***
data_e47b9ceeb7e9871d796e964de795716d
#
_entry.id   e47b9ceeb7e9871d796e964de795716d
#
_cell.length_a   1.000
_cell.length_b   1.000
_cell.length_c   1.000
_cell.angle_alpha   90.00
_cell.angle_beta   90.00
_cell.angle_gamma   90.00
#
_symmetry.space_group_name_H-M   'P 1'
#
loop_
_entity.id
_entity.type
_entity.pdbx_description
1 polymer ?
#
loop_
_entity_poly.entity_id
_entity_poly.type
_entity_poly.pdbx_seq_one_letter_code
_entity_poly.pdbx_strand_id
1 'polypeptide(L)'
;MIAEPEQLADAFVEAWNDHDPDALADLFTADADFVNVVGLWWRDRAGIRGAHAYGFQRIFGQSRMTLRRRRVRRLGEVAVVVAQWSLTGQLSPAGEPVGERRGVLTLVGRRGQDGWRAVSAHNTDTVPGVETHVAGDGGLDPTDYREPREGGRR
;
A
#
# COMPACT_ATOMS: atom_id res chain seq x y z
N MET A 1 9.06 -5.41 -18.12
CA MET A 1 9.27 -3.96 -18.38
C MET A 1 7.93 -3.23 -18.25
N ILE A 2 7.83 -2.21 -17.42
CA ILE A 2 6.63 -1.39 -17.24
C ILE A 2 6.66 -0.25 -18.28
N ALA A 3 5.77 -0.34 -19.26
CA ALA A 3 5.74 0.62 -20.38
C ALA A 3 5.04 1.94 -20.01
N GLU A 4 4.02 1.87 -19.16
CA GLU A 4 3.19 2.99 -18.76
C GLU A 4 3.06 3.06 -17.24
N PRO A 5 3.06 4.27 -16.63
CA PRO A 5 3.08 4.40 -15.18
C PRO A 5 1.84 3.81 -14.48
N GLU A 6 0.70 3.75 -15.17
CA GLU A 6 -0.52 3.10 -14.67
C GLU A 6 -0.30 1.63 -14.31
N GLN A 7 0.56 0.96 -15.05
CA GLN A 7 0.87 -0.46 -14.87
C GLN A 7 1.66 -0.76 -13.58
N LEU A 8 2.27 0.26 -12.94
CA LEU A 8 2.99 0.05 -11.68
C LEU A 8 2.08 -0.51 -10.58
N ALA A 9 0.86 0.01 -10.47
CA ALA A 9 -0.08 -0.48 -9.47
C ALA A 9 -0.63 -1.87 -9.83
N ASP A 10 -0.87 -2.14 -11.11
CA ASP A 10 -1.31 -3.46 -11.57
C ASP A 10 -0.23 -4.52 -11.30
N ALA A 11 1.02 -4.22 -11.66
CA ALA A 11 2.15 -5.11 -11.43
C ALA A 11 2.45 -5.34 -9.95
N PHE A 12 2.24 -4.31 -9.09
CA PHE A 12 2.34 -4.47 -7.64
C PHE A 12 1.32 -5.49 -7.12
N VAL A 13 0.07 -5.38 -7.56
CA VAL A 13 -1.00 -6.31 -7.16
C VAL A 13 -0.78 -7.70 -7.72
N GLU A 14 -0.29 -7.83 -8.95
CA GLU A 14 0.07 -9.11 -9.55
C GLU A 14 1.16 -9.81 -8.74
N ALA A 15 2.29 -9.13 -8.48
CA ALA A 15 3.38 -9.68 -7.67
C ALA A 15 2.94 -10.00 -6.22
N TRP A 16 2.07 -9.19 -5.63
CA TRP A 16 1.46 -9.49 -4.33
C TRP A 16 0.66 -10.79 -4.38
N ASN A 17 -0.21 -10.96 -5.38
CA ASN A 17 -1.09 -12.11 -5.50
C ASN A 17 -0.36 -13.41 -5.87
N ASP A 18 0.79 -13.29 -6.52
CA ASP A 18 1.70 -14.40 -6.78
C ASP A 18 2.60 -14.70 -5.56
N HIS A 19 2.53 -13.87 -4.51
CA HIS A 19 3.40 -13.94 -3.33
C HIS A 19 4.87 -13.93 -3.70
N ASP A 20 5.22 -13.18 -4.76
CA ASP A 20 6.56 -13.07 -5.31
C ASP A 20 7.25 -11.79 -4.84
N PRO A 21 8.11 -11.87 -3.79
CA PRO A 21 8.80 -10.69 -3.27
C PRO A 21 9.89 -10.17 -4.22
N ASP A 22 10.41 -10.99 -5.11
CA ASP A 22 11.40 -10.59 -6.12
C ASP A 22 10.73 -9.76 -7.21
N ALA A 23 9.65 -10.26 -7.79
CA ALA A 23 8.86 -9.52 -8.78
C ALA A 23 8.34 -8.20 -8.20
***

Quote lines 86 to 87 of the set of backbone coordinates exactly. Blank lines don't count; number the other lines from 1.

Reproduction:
CA HIS A 19 3.40 -13.94 -3.33
C HIS A 19 4.87 -13.93 -3.70